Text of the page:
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GNSS interferometric reflectometry for station location suitability analysis
Book Contribution - Book Abstract Conference Contribution
National geodetic reference systems can be continuously monitored using applications of Global Navigation Satellite Systems (GNSS). Within these reference systems, Continuously Operating GNSS Reference Stations (CORSs) are often employed to provide 24/7 satellite tracking data. Understanding the influence of the surroundings of a CORS on the recorded satellite tracking data is indispensable for quality analysis of both acquired data and station location suitability. One of the main sources of inaccurate tracking data is the result of the combined reception of direct as well as indirect, environment-reflected satellite signals by the CORS, in which the latter can be considered interference compromising the signalU+2019s accuracy. The magnitude of this interference is usually evaluated by the Signal-to-Noise Ratio (SNR), a parameter stored by default in the RINEX interchange format for raw GNSS data. The technique of GNSS Interferometric Reflectometry (GNSS-IR) exploits the availability of the SNR data and has been frequently used for applications such as soil moisture monitoring, detection of vegetation water content, measuring snowfall or determining water levels. In this research, we propose to employ GNSS-IR to investigate the effect of the surrounding on a CORS in order to evaluate station location suitability. More specifically, this will be done by using the signal to estimate the Reflector Height (RH), which depends on the reflector roughness (i.e. the roughness of the surface surrounding the CORS). The quality of this estimation will be validated by comparing with the actual measurement of the RH of the CORS on site.In our approach, a statistically sound method is developed quantifying the stability of the RH determination. The proposed methodology consists of using Lomb-Scargle periodograms to select the dominant oscillation frequency of each satellite track SNR data, followed by an analysis and filtering of the peak amplitudes. This leads to the analysis product: number of significant peak amplitudes for an individual CORS over (sub-)daily timeframes. With historical data covering long time periods, statistical analysis of the (sub-)daily timeseries allows for reviewing the station location suitability. In Belgium, CORS are located on two typical positions: in Flanders, the 32 antennas are mainly installed on rooftops of buildings; in Wallonia, the 23 antennas are installed on a concrete pole next to highways. There is no evidence of one choice of station position being more suitable than the other. However, cars are known to be an important factor in signal reflections. In our analysis of station suitability, the effect of cars passing by on the highway near a Walloon CORS, but also movements on, e.g., parking lots next to buildings with a rooftop CORS, will be investigated. With the developed methodology, guidelines for station location selection could be further developed, together with a system to continuously monitor CORS position suitability using GNSS-IR, triggering a warning when significant changes in the environment changes the local reflectometry fingerprint.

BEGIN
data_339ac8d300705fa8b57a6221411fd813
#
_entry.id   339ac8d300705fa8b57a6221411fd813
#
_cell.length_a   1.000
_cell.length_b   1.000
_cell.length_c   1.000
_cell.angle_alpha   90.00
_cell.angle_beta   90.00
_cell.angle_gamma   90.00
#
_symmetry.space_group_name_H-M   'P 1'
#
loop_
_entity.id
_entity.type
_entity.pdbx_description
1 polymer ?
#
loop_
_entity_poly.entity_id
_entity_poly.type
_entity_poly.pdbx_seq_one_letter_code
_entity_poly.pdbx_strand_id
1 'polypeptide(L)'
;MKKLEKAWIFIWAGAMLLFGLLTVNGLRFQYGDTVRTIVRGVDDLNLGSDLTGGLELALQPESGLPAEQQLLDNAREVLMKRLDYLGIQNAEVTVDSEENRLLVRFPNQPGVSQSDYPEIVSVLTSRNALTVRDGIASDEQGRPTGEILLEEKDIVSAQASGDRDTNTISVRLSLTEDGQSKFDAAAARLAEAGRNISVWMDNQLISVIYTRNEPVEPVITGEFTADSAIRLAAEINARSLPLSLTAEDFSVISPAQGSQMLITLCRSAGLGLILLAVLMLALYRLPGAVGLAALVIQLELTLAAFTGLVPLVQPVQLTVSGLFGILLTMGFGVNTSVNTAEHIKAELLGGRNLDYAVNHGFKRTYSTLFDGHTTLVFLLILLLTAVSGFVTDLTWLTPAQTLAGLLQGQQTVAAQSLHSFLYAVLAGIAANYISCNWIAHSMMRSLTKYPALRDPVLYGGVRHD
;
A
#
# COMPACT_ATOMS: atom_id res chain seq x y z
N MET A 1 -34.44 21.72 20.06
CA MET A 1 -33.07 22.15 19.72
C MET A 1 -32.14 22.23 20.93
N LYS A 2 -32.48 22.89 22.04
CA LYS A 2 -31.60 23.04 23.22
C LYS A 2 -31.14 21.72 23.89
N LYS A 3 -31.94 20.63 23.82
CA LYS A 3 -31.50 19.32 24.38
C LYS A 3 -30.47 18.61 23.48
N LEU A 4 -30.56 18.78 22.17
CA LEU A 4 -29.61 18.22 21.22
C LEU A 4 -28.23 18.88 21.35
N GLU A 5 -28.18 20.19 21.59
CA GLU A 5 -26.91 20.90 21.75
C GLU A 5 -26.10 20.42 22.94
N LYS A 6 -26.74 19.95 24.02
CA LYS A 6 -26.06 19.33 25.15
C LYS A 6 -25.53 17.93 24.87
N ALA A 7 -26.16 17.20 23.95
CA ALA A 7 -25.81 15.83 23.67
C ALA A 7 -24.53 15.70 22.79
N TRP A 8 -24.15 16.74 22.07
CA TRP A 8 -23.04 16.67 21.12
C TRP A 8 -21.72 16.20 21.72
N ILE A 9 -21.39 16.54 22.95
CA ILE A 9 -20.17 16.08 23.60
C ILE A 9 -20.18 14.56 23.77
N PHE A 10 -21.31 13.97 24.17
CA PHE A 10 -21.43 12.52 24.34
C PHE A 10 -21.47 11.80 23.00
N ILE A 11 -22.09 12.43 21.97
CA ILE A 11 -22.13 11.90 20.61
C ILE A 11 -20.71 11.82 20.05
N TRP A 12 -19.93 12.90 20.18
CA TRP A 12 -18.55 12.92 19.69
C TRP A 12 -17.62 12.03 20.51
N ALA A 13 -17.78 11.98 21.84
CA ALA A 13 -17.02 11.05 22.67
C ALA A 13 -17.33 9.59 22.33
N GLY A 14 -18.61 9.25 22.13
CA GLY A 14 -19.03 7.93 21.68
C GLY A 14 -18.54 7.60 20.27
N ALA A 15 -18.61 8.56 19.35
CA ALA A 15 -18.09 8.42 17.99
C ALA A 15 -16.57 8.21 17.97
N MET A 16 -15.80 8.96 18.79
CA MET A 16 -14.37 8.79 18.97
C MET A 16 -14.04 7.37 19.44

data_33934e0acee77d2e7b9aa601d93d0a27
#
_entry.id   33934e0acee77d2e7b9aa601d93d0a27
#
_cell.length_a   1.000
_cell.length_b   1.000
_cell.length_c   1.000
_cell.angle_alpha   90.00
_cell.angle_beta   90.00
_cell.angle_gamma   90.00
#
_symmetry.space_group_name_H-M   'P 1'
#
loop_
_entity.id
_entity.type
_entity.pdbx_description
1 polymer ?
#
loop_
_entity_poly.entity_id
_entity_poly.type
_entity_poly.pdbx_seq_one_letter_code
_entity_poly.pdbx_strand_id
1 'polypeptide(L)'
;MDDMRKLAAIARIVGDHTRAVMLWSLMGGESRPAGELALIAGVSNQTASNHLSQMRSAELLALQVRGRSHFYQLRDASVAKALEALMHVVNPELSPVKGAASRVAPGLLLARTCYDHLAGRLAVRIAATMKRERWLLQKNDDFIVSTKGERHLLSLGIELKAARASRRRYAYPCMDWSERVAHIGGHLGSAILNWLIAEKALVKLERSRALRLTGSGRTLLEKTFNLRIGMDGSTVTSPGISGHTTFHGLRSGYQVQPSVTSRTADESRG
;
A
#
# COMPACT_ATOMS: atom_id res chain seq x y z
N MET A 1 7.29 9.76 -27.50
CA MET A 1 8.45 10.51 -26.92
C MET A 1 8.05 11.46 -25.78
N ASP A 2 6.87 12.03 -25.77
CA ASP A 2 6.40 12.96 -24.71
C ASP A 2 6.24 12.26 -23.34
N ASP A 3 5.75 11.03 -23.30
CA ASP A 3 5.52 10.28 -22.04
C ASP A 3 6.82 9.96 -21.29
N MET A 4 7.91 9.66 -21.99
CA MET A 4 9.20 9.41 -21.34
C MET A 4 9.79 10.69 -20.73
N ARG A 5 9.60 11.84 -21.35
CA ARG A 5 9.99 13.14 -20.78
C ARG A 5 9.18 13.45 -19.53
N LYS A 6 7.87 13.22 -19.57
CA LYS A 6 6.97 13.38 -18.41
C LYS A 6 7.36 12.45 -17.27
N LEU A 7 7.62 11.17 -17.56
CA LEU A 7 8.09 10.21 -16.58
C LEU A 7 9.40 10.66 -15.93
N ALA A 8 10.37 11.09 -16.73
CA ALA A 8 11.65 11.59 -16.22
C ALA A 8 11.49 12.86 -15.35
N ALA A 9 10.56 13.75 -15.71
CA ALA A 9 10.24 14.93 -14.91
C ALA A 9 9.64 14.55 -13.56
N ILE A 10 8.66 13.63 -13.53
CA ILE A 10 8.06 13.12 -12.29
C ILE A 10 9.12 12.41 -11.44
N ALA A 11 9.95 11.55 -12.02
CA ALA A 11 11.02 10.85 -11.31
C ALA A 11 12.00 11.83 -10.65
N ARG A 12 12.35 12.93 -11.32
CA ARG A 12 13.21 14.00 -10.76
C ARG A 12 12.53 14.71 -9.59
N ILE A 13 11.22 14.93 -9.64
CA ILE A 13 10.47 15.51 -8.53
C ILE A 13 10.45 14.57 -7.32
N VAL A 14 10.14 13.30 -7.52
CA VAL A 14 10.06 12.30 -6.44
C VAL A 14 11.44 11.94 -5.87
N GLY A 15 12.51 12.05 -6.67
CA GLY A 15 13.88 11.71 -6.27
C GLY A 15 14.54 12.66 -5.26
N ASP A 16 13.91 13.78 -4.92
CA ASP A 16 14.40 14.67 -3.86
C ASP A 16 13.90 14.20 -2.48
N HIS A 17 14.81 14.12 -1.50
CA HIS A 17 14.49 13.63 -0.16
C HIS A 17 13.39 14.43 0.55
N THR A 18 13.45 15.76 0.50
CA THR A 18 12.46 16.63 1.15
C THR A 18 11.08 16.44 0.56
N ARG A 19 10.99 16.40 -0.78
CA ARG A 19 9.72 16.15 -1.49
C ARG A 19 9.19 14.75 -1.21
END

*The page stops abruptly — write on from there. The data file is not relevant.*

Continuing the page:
Book: EGU General Assembly 2021, Abstracts
Number of pages: 1